After surviving one of such runs, I took my stand to get involved in the conflict that had stolen lives and separated families. I decided I wasn’t going to be observing and lamenting from the side, but will be one of those monitoring and resolving in every way I can. “But how had racial discrimination and marginalization fanned a socioeconomic crisis, into a full blown sociopolitical crisis of this big a magnitude, such that numerous unending social problems now became the standard of living amidst the glaring insecurity and stability? How did things get here, at a point when you can’t express yourself because you can’t identify to a superior ethnicity? How could one be judged just because they are from an assumed low class society?”, I pondered endlessly. My journey as an advocate against clandestine behavior began. I got involved with several organizations, especially nongovernmental, that provides multiple solutions for direful cases. It dawned on me as a democratic citizen as I was expected to believe that maybe my government too needs me to do my part, as part of the government, to help them resolve this crisis. The decision to help my government, from the angle of managing social problems as a youth impact leader was made. Every opportunity available to make my voice heard and impact someone such that they can start dealing with the scars of insecurity and unrest was exploited to full capacity by me. My idea of possible solutions from a psychological point, the ability for the affected to understand their present state, to a mental point of consciously deciding to accept that they have to move forward, and above all actively themselves in their recovery process by first starting to share their stories (as a sign of courage to overcome the pain), became of utmost importance and top priority to me.

The voice of purpose sounded even clearer, as the media updated me constantly of other communities facing the challenge of insecurity and unrest because of racial discrimination and sociocultural misconceptions. I watched communities like Rohingyans and Micronesians, just to name a few, struggling daily to live in peace, undisturbed without being attacked either physically, emotionally, socially, and even mentally. I am currently exploring the impact of racial equity as a crisis management tool and eventually conflict resolution. I hope to see upcoming generations grow experiencing the same peace and security I had access to. This dilemma was the last strike that opened my eyes to fulfill my purpose as a racial equity activist, and the suffering it caused was the source of my passion. Amongst the sweetest achievements ever, has been the opportunity to share my story to the world, and then World Pulse comes along offering their platform for this purpose. I could never have felt happier at the consciousness that my idea stands a chance to reach other communities with a similar challenge. It is on this note that I call on everyone in any part of the world who has heard the purpose call to join me restore global peace and security in their own way. My journey to restore global peace and security starting from my community through racial equity as a woman just began.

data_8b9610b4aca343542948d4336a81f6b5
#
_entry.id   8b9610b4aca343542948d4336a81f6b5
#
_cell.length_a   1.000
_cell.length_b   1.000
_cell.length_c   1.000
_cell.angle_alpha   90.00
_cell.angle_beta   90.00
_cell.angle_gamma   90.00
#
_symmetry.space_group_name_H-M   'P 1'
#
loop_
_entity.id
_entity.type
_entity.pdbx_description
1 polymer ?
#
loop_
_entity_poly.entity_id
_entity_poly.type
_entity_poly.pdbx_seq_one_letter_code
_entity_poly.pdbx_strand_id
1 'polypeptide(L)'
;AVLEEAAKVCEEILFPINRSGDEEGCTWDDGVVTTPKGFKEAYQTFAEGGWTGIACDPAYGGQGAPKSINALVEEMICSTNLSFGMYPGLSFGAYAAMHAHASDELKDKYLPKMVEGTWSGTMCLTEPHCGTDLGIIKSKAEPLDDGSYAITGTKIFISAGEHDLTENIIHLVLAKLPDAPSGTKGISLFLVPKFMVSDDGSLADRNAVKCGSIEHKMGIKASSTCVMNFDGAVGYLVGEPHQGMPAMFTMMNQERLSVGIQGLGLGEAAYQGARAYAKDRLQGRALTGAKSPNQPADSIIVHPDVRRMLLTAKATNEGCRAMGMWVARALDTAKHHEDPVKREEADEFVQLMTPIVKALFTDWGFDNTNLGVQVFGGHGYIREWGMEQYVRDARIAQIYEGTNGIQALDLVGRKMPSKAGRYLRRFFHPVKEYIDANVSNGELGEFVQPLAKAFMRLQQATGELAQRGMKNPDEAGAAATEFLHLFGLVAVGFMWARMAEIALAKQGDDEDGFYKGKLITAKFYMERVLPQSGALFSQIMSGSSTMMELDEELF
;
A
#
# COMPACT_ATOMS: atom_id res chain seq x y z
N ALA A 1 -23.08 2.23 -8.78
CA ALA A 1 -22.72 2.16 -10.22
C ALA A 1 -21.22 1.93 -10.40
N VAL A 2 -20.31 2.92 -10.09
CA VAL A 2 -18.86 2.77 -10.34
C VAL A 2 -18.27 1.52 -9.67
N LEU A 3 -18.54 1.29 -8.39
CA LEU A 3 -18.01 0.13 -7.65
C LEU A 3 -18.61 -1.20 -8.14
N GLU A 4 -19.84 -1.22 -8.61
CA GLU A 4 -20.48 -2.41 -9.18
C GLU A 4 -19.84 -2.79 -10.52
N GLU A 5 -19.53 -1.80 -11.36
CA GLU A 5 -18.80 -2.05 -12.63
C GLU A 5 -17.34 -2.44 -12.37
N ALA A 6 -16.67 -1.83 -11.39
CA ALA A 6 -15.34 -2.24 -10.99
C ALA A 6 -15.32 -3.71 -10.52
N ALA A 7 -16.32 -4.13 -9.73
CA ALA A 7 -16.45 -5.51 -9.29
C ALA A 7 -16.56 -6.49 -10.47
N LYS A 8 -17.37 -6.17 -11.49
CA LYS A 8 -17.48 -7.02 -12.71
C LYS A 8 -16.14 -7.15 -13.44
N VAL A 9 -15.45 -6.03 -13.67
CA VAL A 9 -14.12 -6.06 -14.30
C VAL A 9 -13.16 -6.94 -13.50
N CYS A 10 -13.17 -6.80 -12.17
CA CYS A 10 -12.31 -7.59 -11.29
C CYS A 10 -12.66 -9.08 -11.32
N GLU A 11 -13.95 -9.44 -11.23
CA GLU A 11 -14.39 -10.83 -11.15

This story was submitted in response to The Future of Security is Women .

Comments 13

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khayimoti
Oct 09, 2018
Oct 09, 2018

It takes a new experience to get a revelation about what your next assignment is.

Jill Langhus
Oct 10, 2018
Oct 10, 2018

Hi Khayimoti,

Thanks for sharing your passionate story. I'm glad you have found your purpose. I'm looking forward to seeing how it unfolds for you. Do you have a website and/or social media page(s) that you would like to spread your vision/mission with and to get more collaborators, or where are you in the process?

Hope you're having a great day, and good luck with your submission.